Michael P. Lynch in the New York Times:
“To show the fly the way out of the fly bottle ”— that, Wittgenstein once said, was the aim of his philosophy. While it is perhaps unclear whether anyone — philosopher or fly — should be flattered by this comparison, his overall point is clear enough, as Paul Horwich notes in his recent piece, “Was Wittgenstein Right?” When we get curious about philosophical problems we are drawn into puzzles by the promise of sweet enlightenment, only to find ourselves caught in frustration (and banging our heads against the same wall over and over again). What we need, Wittgenstein thinks, is liberation — liberation from the prison of pseudo-problems we have brought upon ourselves; liberation from traditional philosophy.
Horwich’s analysis is penetrating and important. Doubtless some will quarrel with it as a reading of Wittgenstein; but I will not — not only because I think it is largely right, but because I’m more interested in whether it is true. Not surprisingly, I have my doubts.
According to HW (Horwich’s Wittgenstein), we get trapped in our glass cages because we philosophers fetishize science’s success in giving reductive explanations. A reductive explanation of X is one that tells us the underlying essence of X – that says what all and only X’s have in common. As HW points out, the concepts philosophers are interested in seem highly resistant to this sort of analysis. And this is something we could appreciate if we just paid attention to the role such concepts really play in our thought and language. Once we do so, we’ll see that traditional philosophical answers to its traditional questions are “mistakes of perverse overgeneralization.”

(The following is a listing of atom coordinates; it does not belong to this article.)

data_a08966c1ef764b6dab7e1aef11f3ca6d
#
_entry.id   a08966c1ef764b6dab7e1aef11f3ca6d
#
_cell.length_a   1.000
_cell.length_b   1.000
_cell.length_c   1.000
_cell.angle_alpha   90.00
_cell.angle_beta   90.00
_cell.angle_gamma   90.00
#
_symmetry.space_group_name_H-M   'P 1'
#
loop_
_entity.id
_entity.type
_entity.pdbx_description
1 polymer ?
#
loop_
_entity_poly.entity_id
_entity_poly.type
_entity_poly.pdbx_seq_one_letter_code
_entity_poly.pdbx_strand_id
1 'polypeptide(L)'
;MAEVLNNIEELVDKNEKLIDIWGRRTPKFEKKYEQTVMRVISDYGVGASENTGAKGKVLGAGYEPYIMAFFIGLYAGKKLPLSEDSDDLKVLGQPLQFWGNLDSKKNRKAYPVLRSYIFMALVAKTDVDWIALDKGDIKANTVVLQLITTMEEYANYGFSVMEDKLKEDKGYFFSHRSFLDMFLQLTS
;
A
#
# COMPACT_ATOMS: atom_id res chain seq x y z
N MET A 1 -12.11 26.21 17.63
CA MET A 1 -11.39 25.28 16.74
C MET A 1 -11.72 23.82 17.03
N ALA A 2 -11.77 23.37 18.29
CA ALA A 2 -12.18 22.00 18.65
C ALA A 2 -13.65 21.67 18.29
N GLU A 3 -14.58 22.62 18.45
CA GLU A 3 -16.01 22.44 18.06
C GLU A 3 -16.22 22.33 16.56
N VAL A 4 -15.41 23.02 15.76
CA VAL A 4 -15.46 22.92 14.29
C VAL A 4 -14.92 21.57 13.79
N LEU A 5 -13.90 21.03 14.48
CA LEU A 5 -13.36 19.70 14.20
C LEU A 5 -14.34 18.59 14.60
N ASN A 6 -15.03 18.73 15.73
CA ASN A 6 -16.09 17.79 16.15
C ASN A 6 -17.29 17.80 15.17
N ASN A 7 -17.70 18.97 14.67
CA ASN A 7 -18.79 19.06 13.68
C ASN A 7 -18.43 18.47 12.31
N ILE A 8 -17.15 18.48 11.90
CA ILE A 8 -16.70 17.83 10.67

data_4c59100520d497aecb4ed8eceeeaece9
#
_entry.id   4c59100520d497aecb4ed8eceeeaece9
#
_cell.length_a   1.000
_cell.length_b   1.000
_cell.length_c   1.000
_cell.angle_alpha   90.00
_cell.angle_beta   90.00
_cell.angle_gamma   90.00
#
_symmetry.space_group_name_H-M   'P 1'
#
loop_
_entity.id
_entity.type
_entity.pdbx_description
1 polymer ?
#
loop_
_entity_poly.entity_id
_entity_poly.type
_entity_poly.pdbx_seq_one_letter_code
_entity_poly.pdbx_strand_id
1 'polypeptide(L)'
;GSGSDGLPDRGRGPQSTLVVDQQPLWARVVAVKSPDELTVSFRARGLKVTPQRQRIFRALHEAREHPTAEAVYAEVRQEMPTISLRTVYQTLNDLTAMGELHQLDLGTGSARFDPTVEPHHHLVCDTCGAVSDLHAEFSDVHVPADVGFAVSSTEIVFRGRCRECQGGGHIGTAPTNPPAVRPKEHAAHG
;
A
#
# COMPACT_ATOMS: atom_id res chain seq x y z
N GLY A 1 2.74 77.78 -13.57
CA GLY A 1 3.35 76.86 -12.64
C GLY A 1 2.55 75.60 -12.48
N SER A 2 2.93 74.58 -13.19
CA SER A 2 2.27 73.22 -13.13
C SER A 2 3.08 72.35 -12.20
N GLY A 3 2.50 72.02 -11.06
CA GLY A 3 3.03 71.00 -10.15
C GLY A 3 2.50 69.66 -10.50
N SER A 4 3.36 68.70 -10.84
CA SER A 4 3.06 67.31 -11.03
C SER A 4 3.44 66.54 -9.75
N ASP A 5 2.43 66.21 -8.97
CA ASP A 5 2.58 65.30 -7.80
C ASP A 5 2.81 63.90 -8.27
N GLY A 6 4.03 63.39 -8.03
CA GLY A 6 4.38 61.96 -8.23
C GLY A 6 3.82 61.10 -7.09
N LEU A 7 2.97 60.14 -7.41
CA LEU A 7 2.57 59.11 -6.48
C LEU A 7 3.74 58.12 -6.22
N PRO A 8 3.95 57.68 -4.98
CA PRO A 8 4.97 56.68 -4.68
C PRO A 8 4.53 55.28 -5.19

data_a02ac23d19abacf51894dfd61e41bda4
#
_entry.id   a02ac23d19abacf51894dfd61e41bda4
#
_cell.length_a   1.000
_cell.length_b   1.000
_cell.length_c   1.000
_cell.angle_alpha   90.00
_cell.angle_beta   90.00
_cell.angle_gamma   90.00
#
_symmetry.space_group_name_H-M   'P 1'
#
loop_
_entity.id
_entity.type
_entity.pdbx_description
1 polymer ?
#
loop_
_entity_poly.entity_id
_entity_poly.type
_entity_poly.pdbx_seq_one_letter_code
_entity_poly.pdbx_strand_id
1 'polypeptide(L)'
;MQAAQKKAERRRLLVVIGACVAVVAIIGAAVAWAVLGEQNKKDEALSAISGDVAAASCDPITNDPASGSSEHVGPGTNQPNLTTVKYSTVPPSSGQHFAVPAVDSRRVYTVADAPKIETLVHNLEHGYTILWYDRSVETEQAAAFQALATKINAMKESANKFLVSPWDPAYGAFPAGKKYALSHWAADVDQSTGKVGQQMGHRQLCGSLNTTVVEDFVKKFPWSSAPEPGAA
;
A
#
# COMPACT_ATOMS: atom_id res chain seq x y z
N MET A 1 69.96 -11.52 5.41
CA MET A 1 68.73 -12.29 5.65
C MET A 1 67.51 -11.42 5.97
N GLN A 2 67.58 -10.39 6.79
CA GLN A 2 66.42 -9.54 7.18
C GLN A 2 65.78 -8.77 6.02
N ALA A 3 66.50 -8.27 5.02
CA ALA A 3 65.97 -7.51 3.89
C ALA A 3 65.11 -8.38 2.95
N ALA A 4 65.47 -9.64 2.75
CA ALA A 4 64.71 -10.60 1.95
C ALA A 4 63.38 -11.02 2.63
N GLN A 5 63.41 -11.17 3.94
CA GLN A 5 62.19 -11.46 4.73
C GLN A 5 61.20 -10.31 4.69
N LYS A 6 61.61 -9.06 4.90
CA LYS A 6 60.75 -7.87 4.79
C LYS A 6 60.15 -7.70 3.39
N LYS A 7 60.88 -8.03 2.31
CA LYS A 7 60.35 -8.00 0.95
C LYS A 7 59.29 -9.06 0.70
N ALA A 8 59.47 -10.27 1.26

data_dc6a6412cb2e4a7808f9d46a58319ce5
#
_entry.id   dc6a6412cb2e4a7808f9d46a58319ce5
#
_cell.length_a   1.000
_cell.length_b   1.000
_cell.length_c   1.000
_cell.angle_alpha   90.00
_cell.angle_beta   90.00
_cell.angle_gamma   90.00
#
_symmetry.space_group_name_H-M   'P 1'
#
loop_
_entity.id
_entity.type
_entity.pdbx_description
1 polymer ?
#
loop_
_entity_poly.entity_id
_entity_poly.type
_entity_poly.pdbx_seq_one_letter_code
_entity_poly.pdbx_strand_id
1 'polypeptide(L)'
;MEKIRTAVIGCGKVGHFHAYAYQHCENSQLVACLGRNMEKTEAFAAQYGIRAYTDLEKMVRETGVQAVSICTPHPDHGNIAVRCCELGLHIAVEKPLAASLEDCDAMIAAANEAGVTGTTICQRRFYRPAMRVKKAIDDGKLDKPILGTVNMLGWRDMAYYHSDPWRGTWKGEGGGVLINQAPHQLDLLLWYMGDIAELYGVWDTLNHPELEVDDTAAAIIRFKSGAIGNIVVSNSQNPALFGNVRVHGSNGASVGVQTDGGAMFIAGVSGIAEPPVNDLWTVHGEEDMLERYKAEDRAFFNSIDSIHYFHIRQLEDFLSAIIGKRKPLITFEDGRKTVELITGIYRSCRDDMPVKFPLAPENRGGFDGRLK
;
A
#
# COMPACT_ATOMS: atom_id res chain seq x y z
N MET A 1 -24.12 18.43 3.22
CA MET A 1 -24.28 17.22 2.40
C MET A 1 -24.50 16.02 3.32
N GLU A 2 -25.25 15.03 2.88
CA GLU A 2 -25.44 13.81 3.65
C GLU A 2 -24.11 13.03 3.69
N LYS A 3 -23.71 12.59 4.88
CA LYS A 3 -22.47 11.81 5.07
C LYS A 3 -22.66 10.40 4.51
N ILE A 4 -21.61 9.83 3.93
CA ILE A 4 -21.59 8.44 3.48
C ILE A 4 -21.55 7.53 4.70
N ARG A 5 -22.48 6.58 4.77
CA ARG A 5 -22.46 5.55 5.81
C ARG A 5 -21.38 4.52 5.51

More here. [Photo of Wittgenstein from Wikipedia.]